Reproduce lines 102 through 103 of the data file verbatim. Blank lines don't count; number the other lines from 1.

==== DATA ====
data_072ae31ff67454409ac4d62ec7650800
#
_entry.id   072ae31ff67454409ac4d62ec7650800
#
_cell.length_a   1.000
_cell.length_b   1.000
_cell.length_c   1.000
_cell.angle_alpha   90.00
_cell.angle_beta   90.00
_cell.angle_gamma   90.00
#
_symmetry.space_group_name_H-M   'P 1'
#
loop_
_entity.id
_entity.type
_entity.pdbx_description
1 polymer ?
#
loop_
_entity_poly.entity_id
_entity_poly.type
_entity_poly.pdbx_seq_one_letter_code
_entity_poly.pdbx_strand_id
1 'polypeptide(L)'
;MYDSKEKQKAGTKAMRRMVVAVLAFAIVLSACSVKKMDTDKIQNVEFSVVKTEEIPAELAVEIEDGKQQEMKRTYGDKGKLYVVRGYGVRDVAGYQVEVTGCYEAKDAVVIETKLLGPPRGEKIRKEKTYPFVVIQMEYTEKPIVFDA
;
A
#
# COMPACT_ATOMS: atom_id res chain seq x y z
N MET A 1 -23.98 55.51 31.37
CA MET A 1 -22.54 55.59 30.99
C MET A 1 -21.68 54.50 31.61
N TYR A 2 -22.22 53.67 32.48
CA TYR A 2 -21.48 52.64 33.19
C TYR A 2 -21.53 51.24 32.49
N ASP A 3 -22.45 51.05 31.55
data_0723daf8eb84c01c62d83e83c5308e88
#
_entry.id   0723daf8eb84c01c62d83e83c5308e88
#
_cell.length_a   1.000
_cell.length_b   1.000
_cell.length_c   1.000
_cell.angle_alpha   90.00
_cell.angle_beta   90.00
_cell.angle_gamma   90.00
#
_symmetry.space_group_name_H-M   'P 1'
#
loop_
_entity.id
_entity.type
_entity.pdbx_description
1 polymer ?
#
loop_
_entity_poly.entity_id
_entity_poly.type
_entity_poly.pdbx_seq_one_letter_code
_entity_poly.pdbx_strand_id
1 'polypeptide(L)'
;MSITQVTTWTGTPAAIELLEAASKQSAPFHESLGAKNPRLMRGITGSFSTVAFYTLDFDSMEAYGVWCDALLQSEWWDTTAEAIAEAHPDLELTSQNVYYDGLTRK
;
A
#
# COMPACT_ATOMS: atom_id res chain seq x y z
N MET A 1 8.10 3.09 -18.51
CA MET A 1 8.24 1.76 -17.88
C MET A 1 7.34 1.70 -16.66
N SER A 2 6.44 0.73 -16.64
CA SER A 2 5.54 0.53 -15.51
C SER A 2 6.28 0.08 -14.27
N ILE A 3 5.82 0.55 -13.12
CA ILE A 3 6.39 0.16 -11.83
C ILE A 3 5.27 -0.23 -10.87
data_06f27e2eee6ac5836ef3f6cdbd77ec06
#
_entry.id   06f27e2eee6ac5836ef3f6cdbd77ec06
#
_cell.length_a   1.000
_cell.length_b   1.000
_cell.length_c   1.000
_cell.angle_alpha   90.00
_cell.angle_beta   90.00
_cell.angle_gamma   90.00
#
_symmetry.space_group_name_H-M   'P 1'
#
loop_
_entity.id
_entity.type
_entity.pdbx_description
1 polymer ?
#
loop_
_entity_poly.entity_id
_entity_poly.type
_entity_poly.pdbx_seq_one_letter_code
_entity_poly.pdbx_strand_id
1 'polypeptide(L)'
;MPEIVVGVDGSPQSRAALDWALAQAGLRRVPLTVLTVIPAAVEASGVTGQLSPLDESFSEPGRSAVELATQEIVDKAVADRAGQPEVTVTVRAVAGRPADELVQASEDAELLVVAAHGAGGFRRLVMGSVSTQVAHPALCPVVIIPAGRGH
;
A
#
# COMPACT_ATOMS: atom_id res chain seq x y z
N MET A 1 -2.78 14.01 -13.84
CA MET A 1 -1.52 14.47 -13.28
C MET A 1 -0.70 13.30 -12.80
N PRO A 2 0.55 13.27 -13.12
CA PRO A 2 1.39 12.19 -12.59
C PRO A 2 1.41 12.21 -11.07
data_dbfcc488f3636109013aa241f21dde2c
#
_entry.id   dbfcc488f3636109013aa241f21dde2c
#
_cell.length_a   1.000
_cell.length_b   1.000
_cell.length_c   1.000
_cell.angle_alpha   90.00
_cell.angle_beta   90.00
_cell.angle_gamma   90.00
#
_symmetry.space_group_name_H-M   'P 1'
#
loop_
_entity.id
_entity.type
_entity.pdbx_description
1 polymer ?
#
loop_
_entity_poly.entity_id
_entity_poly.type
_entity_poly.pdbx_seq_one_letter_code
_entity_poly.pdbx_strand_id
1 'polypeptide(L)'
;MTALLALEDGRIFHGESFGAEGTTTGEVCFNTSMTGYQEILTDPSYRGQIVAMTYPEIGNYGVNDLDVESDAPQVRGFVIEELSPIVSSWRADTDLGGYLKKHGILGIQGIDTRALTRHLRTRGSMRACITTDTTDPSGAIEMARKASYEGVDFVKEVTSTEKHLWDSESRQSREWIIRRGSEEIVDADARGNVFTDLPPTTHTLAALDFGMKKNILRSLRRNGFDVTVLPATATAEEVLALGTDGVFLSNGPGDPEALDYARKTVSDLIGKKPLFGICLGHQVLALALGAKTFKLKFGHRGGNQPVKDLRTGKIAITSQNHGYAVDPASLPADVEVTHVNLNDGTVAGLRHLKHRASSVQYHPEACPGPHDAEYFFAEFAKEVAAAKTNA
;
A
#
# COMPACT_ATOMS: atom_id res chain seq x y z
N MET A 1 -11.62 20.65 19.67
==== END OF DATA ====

;MPEIVVGVDGSPQSRAALDWALAQAGLRRVPLTVLTVIPAAVEASGVTGQLSPLDESFSEPGRSAVELATQEIVDKAVADRAGQPEVTVTVRAVAGRPADELVQASEDAELLVVAAHGAGGFRRLVMGSVSTQVAHPALCPVVIIPAGRGH
;